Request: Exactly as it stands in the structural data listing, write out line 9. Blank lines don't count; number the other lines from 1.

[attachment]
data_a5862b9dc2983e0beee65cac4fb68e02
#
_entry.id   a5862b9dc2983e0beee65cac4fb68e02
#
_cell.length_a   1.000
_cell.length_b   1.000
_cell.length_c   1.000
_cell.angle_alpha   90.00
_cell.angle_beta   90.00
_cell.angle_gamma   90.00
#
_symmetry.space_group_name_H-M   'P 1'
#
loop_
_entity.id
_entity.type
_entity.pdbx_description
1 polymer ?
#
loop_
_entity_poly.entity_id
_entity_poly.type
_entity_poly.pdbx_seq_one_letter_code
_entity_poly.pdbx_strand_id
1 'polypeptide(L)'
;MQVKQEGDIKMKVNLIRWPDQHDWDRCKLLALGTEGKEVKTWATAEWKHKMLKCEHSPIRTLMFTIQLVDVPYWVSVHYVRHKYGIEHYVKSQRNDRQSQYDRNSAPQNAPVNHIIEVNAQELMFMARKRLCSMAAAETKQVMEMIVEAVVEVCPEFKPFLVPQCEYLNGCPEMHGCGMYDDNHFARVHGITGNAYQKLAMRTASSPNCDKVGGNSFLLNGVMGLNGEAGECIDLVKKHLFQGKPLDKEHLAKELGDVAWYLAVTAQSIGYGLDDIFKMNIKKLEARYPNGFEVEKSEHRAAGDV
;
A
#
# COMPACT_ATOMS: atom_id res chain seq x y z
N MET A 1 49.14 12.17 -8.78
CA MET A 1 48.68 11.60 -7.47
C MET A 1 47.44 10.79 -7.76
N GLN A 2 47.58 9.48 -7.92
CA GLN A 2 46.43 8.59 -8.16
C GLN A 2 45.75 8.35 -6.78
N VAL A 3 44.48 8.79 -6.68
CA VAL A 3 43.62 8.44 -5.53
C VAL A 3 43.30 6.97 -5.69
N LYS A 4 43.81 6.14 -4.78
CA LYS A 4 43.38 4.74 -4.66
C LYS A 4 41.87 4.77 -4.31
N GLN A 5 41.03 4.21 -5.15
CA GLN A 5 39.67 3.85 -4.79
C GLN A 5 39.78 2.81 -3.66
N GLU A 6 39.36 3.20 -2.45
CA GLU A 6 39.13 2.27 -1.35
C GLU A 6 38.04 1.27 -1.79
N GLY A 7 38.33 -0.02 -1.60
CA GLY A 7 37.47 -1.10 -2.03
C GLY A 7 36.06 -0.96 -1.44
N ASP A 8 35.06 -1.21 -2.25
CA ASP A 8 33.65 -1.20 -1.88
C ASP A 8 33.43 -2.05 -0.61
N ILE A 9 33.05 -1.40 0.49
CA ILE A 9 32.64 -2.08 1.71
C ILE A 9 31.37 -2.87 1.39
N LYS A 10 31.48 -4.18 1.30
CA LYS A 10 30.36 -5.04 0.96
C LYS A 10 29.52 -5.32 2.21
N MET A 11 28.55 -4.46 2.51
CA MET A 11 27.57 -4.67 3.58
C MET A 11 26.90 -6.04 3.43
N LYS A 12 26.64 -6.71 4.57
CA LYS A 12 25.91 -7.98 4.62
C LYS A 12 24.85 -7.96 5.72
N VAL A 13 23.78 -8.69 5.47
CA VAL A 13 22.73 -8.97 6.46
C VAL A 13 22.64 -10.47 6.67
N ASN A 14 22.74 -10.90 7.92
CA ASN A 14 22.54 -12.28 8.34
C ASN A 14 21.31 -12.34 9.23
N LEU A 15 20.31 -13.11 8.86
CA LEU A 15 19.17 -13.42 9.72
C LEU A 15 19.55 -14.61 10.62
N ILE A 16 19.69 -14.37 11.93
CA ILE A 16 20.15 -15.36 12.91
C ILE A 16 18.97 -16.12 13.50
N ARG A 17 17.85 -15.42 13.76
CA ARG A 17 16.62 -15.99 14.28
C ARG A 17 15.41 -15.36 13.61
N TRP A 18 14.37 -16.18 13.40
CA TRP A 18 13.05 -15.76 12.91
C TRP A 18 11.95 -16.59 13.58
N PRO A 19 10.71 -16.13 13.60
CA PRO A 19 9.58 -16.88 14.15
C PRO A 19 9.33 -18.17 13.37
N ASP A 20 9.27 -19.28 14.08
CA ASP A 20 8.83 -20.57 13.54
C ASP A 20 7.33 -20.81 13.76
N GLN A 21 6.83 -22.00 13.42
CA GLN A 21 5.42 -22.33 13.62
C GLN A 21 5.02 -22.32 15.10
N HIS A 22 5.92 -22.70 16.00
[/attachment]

_cell.angle_beta   90.00